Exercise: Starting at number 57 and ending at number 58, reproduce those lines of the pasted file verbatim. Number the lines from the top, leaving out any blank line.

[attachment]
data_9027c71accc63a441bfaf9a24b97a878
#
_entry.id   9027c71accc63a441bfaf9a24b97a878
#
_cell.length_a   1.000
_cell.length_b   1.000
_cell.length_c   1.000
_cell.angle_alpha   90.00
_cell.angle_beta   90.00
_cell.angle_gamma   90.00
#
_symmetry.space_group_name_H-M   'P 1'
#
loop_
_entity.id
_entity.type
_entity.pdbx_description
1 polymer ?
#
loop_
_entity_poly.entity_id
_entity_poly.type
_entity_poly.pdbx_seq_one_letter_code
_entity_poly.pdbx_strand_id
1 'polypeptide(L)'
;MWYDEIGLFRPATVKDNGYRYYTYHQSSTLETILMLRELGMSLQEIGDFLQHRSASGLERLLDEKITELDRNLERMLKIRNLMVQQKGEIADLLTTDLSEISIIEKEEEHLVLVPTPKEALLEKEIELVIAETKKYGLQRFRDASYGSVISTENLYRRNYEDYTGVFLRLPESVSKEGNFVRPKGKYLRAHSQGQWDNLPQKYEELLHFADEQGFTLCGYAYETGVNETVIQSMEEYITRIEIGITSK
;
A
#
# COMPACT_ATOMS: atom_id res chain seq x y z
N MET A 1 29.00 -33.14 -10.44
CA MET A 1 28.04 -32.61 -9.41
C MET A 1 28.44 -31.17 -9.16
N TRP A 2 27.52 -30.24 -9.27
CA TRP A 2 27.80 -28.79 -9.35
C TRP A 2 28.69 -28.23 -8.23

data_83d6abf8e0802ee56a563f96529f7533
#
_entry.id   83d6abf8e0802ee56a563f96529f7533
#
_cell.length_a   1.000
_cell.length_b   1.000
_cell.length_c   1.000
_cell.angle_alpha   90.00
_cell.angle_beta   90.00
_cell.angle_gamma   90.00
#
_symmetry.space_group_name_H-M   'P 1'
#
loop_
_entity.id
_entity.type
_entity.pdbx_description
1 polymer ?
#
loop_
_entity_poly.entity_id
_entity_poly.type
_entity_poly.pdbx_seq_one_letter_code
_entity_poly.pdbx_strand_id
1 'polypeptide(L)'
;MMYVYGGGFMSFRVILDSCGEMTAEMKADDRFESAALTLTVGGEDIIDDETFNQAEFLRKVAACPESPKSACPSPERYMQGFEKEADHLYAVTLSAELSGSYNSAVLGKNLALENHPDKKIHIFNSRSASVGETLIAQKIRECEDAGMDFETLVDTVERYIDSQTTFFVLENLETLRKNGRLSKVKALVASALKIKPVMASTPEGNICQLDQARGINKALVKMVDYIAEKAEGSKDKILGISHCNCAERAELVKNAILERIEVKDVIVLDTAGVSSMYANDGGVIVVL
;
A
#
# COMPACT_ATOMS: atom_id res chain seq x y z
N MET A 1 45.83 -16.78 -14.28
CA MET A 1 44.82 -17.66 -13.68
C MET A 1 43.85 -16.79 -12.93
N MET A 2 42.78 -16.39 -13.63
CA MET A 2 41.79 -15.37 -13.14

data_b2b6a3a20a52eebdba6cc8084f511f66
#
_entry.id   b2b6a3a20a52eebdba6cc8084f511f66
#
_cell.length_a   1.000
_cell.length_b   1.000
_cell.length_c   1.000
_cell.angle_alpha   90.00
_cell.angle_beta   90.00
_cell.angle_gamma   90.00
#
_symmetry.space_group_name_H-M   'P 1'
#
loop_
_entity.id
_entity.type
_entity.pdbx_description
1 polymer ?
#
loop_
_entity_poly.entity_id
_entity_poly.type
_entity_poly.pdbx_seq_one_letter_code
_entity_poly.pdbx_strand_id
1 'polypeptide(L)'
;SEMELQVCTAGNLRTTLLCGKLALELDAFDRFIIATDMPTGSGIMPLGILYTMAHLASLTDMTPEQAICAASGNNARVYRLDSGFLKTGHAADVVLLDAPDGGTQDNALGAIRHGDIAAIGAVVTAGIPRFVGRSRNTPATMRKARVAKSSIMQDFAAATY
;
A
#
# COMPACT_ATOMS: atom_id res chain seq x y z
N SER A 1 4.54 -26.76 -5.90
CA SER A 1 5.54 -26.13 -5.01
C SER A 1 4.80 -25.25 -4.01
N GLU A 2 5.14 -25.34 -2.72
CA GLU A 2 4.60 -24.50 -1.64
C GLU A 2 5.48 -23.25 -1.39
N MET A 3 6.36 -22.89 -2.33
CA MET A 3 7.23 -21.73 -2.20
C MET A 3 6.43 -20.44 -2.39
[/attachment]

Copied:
_entity_poly.entity_id
_entity_poly.type